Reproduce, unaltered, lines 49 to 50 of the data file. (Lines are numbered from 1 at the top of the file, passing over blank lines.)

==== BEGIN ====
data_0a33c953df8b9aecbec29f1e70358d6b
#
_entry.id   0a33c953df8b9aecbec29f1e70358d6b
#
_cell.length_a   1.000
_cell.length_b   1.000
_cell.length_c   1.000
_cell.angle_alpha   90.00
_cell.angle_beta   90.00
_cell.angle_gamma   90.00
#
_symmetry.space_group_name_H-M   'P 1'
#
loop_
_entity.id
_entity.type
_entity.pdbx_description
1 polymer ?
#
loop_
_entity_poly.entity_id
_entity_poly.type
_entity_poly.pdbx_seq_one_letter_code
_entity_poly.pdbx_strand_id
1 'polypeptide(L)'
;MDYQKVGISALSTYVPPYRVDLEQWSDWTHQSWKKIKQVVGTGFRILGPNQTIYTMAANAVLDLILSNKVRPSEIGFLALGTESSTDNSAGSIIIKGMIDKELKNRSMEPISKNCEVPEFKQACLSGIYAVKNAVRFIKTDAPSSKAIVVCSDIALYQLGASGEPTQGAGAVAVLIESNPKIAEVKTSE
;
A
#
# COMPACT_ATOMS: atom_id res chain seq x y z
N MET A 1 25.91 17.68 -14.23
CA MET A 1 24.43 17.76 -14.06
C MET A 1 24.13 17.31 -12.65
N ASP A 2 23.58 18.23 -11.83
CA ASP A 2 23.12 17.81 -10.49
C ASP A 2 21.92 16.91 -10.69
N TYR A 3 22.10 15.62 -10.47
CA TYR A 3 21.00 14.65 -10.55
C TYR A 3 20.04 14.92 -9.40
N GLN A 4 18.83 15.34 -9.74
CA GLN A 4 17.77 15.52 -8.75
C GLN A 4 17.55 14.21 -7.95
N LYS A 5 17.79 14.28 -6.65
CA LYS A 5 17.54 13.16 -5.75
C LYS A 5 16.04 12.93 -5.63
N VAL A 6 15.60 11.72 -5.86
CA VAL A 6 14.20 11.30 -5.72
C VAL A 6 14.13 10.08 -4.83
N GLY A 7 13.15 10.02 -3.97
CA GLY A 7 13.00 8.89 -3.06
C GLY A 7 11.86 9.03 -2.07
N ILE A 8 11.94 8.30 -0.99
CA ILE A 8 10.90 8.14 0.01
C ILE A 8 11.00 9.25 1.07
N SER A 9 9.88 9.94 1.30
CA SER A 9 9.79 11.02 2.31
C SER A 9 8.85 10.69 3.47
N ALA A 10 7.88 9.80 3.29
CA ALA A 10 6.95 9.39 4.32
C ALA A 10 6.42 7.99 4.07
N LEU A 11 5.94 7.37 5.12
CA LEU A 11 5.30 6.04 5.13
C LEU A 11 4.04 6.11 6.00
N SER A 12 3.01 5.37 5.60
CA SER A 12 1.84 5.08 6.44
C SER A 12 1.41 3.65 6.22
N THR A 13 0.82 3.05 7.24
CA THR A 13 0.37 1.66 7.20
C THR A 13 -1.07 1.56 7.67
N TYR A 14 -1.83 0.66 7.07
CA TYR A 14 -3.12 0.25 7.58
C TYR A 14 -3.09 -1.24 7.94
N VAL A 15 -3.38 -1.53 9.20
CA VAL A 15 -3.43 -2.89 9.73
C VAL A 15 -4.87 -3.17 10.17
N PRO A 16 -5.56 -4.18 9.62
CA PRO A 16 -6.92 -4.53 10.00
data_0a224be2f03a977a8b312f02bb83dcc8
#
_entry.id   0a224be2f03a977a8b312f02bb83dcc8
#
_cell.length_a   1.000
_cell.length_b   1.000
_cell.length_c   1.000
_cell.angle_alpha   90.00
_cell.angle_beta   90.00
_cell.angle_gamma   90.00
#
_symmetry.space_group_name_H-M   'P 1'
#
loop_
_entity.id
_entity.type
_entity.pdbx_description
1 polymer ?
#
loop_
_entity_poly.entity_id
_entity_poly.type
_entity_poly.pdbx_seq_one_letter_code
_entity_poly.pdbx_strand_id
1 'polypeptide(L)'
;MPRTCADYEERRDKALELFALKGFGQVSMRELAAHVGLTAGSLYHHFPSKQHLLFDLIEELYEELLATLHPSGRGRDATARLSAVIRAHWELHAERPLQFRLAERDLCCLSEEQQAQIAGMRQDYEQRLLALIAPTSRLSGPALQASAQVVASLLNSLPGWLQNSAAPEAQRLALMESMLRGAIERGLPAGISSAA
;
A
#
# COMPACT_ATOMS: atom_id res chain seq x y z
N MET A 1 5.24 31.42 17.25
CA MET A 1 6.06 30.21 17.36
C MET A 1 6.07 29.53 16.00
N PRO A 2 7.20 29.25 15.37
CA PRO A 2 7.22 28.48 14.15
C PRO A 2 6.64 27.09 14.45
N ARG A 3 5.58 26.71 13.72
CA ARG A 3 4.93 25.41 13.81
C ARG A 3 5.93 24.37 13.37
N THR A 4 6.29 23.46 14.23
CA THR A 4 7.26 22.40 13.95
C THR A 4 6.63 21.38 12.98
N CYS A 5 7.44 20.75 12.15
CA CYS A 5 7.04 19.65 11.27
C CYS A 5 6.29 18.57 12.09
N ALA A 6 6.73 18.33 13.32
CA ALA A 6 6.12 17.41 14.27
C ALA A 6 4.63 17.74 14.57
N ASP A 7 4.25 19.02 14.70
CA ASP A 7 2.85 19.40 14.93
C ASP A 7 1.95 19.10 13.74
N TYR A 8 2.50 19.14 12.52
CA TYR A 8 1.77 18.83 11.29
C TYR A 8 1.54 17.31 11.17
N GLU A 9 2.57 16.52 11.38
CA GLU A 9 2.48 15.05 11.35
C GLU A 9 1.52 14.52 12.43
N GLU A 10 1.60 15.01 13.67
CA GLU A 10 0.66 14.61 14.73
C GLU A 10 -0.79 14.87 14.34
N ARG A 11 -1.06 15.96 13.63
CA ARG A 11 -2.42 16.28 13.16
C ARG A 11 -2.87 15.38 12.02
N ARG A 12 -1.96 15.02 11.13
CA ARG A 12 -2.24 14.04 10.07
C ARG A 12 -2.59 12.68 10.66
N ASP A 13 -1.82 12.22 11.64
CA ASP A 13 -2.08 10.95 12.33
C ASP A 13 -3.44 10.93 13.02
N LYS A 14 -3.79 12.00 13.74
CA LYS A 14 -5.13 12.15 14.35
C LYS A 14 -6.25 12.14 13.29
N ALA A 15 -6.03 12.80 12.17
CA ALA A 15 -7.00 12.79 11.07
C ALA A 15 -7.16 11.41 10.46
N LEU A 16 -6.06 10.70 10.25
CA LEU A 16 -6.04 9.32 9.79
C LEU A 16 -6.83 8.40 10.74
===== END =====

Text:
N GLY A 7 13.15 10.02 -3.97
CA GLY A 7 13.00 8.89 -3.06